Migration and Income in Northwest Oregon

by Erik Knoder

October 17, 2017

Santa Clara County (San Jose), California topped the list of origins for the highest-income migrants that came to Northwest Oregon in 2014 to 2015. Santa Clara County migrants to Benton County had an average adjusted gross income of $104,952 in 2015, but there weren’t very many of them. Only 21 tax returns were filed showing migrants from Santa Clara County to Benton County, so they weren’t numerous enough to be published in the accompanying table. Clatsop County also attracted high income migrants from Multnomah County over that year. The average adjusted gross income per return for migrants from Multnomah County to Clatsop County was $83,161.
The first table shows the three source counties with the most migrants moving to each county in Northwest Oregon. For example, the data from the Internal Revenue Service show that 363 returns, which could represent joint or individual tax filers, had address changes showing that people moved from Linn County to Benton County between tax filing in 2014 (usually for 2013 income) and filing in 2015 (usually for 2014 income). These Linn-to-Benton migrants had an average adjusted income of $45,127 per return.

Not surprisingly, most migrants come from adjacent counties and nearby metropolitan areas. Migrants filed 7 percent of all tax returns in Benton, Clatsop, and Lincoln counties; 6 percent of tax returns in Tillamook County; and 5 percent of returns in Columbia County. In all five counties the average adjusted income per return for migrants was lower than the average adjusted income for non-migrants.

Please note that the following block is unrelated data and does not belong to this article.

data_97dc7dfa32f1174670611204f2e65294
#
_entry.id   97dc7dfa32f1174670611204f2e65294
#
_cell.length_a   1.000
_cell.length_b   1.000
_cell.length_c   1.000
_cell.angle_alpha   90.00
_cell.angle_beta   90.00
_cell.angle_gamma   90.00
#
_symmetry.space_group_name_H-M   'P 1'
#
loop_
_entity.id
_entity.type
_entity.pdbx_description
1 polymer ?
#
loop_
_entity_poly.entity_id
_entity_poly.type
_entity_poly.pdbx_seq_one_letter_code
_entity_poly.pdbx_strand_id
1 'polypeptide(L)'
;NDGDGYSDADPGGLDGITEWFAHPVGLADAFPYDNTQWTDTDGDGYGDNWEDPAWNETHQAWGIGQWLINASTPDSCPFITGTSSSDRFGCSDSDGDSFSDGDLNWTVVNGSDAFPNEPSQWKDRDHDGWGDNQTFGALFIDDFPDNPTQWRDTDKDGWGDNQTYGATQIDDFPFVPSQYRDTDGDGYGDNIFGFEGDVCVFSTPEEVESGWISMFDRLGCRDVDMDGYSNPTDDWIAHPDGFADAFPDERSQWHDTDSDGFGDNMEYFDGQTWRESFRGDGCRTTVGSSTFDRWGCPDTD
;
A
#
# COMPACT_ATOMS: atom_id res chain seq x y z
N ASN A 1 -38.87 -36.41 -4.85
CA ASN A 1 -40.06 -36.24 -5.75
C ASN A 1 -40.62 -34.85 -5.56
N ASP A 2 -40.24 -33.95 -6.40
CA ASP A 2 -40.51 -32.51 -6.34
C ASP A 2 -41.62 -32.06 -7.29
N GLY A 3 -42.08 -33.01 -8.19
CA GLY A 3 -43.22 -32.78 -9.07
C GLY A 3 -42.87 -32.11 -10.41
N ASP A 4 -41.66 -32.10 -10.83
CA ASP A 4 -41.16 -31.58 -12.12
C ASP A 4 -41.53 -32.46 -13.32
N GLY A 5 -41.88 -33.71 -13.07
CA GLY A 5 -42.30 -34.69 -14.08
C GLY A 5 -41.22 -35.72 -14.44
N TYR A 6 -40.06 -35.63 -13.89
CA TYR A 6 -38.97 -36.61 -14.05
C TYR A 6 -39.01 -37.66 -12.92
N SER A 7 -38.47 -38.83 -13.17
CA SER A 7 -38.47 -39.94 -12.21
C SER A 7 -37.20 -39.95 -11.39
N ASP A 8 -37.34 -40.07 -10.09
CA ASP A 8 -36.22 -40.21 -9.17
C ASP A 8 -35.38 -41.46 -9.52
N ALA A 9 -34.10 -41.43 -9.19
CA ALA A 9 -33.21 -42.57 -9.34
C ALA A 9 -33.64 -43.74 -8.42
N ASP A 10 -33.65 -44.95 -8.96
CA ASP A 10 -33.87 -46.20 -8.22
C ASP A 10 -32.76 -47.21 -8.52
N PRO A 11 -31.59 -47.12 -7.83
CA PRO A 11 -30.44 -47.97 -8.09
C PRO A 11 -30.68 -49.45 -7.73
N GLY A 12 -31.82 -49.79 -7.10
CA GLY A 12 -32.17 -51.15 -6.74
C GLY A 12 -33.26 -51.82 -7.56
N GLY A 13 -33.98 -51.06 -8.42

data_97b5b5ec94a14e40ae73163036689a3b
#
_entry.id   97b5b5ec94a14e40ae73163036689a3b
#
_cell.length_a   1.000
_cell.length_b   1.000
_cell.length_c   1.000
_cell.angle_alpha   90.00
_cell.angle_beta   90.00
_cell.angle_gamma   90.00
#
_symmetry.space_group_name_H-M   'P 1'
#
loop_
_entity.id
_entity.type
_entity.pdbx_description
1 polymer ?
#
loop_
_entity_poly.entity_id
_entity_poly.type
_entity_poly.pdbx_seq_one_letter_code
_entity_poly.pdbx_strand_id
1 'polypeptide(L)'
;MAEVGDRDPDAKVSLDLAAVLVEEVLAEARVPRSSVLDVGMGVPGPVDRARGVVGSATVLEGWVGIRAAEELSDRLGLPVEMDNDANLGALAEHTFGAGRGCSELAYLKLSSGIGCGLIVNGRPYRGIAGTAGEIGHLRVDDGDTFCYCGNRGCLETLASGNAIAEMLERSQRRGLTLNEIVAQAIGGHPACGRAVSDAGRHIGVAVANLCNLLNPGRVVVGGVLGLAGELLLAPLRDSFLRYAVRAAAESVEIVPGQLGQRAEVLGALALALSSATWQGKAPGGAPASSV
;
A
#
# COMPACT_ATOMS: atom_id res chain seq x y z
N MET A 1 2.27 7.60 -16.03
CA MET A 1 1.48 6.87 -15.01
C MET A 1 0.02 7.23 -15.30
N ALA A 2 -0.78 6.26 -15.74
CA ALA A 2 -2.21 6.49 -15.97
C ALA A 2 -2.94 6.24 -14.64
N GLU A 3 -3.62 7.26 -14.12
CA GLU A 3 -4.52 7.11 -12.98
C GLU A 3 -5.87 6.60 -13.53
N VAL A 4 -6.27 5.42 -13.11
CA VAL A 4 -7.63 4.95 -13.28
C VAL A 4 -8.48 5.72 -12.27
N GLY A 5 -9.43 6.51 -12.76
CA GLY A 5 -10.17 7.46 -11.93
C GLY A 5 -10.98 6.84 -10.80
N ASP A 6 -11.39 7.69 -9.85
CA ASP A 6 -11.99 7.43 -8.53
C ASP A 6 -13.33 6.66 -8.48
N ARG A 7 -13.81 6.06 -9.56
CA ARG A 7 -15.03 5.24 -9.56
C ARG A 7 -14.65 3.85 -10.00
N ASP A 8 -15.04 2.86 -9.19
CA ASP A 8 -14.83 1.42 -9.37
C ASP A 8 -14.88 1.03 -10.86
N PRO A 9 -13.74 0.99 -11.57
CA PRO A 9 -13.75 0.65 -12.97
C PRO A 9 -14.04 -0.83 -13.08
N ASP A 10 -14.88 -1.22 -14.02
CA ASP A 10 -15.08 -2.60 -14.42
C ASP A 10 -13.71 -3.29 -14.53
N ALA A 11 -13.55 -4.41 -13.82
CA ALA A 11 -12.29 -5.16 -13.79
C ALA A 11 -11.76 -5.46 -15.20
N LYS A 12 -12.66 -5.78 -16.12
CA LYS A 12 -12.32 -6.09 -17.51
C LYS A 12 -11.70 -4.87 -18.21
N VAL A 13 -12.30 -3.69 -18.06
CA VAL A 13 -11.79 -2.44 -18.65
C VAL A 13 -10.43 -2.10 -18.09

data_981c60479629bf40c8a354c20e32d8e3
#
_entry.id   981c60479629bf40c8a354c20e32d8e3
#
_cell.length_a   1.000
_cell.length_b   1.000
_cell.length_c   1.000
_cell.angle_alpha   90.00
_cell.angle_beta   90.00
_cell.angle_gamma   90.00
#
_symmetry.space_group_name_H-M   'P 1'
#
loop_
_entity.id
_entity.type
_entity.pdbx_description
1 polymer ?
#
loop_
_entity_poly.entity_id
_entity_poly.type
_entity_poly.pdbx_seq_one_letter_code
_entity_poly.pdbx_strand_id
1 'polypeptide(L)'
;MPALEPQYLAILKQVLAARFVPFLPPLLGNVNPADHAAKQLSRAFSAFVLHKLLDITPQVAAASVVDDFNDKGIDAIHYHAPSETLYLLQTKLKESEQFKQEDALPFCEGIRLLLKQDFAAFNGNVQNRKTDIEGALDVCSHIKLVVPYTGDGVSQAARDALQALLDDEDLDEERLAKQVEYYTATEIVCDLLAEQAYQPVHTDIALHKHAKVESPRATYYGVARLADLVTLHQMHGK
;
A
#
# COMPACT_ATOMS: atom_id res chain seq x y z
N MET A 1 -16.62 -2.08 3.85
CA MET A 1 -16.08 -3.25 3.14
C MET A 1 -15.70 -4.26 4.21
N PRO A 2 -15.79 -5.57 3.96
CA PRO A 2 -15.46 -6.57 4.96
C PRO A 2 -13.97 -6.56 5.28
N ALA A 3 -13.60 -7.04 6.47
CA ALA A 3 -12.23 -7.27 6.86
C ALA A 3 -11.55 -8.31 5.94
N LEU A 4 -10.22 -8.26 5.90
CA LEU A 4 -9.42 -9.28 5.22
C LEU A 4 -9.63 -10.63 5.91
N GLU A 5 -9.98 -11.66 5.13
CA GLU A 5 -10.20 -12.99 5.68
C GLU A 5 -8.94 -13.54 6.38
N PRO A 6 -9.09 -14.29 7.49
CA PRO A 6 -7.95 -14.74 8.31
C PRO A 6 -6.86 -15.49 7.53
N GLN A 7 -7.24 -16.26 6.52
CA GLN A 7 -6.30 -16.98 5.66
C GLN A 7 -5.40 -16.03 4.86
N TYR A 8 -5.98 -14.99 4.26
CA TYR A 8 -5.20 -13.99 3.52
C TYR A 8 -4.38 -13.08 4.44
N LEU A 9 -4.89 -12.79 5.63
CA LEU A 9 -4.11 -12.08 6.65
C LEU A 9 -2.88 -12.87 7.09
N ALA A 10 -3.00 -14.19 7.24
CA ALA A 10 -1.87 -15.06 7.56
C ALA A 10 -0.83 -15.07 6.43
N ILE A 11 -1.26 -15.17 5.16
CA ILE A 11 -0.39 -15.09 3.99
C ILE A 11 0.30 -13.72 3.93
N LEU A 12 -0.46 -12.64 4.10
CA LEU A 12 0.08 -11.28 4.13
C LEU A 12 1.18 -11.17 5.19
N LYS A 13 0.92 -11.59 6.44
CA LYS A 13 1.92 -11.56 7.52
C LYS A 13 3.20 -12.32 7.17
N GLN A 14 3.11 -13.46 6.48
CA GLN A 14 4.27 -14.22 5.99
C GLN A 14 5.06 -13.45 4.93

Benton County had the largest number of exemptions claimed on migrants’ tax returns. There were 3,444 total moving into Benton County from 2015 filings. Clatsop County migrants claimed 1,704 exemptions, Columbia migrants claimed 1,800 exemptions, Lincoln County migrants claimed 2,039 exemptions, and Tillamook County migrants claimed 1,013 exemptions.

Of course people move out of Northwest Oregon as well as move in. Data on people leaving counties in Northwest Oregon is in the second table. As with in-migration, out-migration is mostly directed to nearby counties.
Does migration help or hurt the local economy? The IRS data suggest that in net, migration may add to the region’s income. The migrants who moved into the counties had adjusted gross income that was $23 million higher than the migrants who moved out. This was true even though in migrants in every county had average adjusted incomes that were lower than the average for residents who remained in their counties both years. It may be that people in Northwest Oregon are moving to take higher-paying jobs, so moving itself is a way to improve economic efficiency by getting people to more productive positions.

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